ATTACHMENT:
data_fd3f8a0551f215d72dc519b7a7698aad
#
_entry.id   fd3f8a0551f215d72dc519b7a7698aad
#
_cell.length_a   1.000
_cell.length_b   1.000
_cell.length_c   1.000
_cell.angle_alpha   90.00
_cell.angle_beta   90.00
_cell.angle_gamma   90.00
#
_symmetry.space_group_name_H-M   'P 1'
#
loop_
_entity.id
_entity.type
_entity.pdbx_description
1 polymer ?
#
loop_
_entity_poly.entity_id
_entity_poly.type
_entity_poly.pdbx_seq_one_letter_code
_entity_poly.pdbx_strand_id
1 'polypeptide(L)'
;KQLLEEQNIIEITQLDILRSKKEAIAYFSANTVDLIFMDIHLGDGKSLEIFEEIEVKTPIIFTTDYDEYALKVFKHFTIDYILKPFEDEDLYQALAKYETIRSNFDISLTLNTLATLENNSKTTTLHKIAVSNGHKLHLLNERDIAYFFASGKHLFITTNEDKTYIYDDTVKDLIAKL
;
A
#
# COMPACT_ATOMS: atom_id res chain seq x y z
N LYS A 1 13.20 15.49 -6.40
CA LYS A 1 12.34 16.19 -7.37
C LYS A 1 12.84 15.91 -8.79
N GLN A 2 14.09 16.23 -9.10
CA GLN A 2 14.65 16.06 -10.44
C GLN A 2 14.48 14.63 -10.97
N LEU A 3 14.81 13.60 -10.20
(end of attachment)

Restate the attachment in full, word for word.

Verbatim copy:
data_fd3f8a0551f215d72dc519b7a7698aad
#
_entry.id   fd3f8a0551f215d72dc519b7a7698aad
#
_cell.length_a   1.000
_cell.length_b   1.000
_cell.length_c   1.000
_cell.angle_alpha   90.00
_cell.angle_beta   90.00
_cell.angle_gamma   90.00
#
_symmetry.space_group_name_H-M   'P 1'
#
loop_
_entity.id
_entity.type
_entity.pdbx_description
1 polymer ?
#
loop_
_entity_poly.entity_id
_entity_poly.type
_entity_poly.pdbx_seq_one_letter_code
_entity_poly.pdbx_strand_id
1 'polypeptide(L)'
;KQLLEEQNIIEITQLDILRSKKEAIAYFSANTVDLIFMDIHLGDGKSLEIFEEIEVKTPIIFTTDYDEYALKVFKHFTIDYILKPFEDEDLYQALAKYETIRSNFDISLTLNTLATLENNSKTTTLHKIAVSNGHKLHLLNERDIAYFFASGKHLFITTNEDKTYIYDDTVKDLIAKL
;
A
#
# COMPACT_ATOMS: atom_id res chain seq x y z
N LYS A 1 13.20 15.49 -6.40
CA LYS A 1 12.34 16.19 -7.37
C LYS A 1 12.84 15.91 -8.79
N GLN A 2 14.09 16.23 -9.10
CA GLN A 2 14.65 16.06 -10.44
C GLN A 2 14.48 14.63 -10.97
N LEU A 3 14.81 13.60 -10.20